Amorphization within the tablet: Using microwave irradiation to form a glass solutionin situ

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Abstract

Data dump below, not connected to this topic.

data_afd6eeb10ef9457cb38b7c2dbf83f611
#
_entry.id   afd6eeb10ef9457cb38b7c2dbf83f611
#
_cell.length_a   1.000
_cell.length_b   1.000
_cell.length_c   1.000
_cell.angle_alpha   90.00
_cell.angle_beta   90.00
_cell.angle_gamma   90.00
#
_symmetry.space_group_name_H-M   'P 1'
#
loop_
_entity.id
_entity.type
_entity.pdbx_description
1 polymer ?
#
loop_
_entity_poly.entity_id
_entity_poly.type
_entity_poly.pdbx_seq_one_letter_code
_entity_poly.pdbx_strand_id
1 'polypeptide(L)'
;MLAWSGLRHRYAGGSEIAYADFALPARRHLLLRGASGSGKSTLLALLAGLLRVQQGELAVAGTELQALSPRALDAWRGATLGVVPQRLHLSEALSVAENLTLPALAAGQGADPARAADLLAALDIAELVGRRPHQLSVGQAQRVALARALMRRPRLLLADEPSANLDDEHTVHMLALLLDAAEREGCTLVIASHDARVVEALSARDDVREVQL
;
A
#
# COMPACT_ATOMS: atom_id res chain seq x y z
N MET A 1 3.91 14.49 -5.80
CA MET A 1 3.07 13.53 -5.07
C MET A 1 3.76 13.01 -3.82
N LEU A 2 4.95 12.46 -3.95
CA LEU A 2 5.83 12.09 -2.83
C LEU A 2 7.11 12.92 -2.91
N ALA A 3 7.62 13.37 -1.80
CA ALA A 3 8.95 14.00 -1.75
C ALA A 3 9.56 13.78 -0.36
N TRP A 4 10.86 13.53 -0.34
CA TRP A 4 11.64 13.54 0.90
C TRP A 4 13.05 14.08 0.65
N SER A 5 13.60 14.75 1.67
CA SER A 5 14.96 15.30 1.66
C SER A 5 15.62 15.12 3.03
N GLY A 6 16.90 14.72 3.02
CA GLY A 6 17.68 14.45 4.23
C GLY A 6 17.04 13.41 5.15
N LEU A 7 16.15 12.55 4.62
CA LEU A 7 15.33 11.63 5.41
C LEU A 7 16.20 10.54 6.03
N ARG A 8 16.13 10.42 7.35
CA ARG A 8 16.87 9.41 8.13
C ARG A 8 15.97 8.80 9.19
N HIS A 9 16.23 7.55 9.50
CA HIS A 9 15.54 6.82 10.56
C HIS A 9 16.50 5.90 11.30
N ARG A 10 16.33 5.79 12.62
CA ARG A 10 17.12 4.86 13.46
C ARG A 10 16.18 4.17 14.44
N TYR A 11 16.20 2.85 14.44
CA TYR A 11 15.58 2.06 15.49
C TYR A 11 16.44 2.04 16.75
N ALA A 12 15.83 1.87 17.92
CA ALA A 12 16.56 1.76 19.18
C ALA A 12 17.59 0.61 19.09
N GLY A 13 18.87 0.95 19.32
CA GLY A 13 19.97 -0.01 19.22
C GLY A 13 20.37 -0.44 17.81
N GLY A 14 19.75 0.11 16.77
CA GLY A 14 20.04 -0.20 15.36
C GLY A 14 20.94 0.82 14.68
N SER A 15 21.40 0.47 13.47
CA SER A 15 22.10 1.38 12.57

In situ amorphization is a concept that allows to amorphize a given drug in its final dosage form right before administration. Hence, this approach can potentially be used to circumvent recrystallization issues that other amorphous formulation approaches are facing during storage. In this study, the feasibility of microwave irradiation to prepare amorphous solid dispersions (glass solutions) in situ was investigated. Indomethacin (IND) and polyvinylpyrrolidone K12 (PVP) were tableted at a 1:2 (w/w) ratio. In order to study the influence of moisture content and energy input on the degree of amorphization, tablet formulations were stored at different relative humidity (32, 43 and 54% RH) and subsequently microwaved using nine different power-time combinations up to a maximum energy input of 90 kJ. XRPD results showed that up to 80% (w/w) of IND could be amorphized within the tablet. mDSC measurements revealed that with increasing microwaving power and time, the fractions of crystalline IND and amorphous PVP reduced, whereas the amount of in situ formed IND-PVP glass solution increased. Intrinsic dissolution showed that the dissolution rate of the microwaved solid dispersion was similar to that of a quench cooled, fully amorphous glass solution even though the microwaved samples contained residual crystalline IND.

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